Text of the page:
Vertigo Years

The problems facing higher education won't be fixed by three-year programs, but educational values will be lost, write William G. Durden and Neil B. Weissman.

August 17, 2009

"All of you to whom furious work is dear, and whatever is fast, new, and strange -- you find it hard to bear yourselves; your industry is to escape and the will to forget yourselves. If you believed more in life you would fling yourselves less to the moment. But you do not have content enough in yourselves for waiting -- and not even for idleness."

--Friedrich Nietzsche

Reducing the price of higher education by offering a three-year undergraduate degree for all students embarrassingly announces to the world that in America finance and clever marketing trump learning. Lopping off one quarter of the current norm for bachelor's degrees seems a compelling way to achieve the big savings we all long for, particularly when coupled with imaginings that college education is inefficient and readily compacted. Higher ed is easy prey to such imaginings because it deals often with what is not immediately perceived and readily measured. Its subject is the mind and the maturing young person. Its playing field is the duration of time.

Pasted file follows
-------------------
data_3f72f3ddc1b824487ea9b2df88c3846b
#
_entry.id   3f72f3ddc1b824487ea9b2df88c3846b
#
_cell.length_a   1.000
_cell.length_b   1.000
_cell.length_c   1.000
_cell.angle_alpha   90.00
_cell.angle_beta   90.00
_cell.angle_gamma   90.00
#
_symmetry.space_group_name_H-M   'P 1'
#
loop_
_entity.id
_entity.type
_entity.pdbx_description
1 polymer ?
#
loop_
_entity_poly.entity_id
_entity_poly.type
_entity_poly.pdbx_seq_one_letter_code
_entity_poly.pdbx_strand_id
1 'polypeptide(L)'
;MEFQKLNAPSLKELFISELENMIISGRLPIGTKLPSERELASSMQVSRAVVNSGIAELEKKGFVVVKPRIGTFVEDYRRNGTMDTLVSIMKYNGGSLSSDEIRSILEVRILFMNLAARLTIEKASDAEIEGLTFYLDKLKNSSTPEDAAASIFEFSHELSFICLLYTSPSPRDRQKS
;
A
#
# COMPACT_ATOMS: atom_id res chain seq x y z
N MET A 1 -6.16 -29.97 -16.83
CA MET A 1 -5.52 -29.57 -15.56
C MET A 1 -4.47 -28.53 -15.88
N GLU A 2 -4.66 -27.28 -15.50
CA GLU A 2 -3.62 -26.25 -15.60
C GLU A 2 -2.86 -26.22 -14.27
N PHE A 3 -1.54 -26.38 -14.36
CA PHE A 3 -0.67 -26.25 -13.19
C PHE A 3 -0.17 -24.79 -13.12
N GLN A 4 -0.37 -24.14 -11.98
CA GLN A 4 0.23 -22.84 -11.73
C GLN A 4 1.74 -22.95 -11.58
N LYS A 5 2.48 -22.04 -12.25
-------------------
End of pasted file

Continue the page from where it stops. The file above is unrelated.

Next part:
It may be that we can no longer afford the four-year standard for an undergraduate education. If economic realities push against our current model, so be it. But before we fast forward college in the name of affordability, let's at least be honest about what is being lost. Three is usually not more than or equal to four. Not all results -- especially in education, where "widgets" are not the product -- are available at lower price and the same quality. Perhaps we can "get undergraduates through" in three years. However, what we may have to alter to achieve that end might severely compromise what we hope to accomplish for our students, particularly in areas vital to a thriving 21st century democracy and economy.

Consider the following areas of concern. Most involve potential dilution of those very educational goals deemed by the marketplace to be critical competencies to a global workforce and by the public to be essential to American democracy.

Global perspective. American higher education has traditionally done a poor job providing students with global perspective, despite the clear importance of globalization for our future. True, more Americans are studying abroad than in the past, but for shorter periods -- this despite convincing evidence that stays of up to an academic year yield markedly superior results. A three-year degree program -- with the "no frills" philosophy that often supports it -- is likely to reduce space for global education across the curriculum; it certainly will constrain study abroad. Not to mention the more specialized but important issue of impact on instruction in critically needed but demanding languages such as Arabic or Chinese.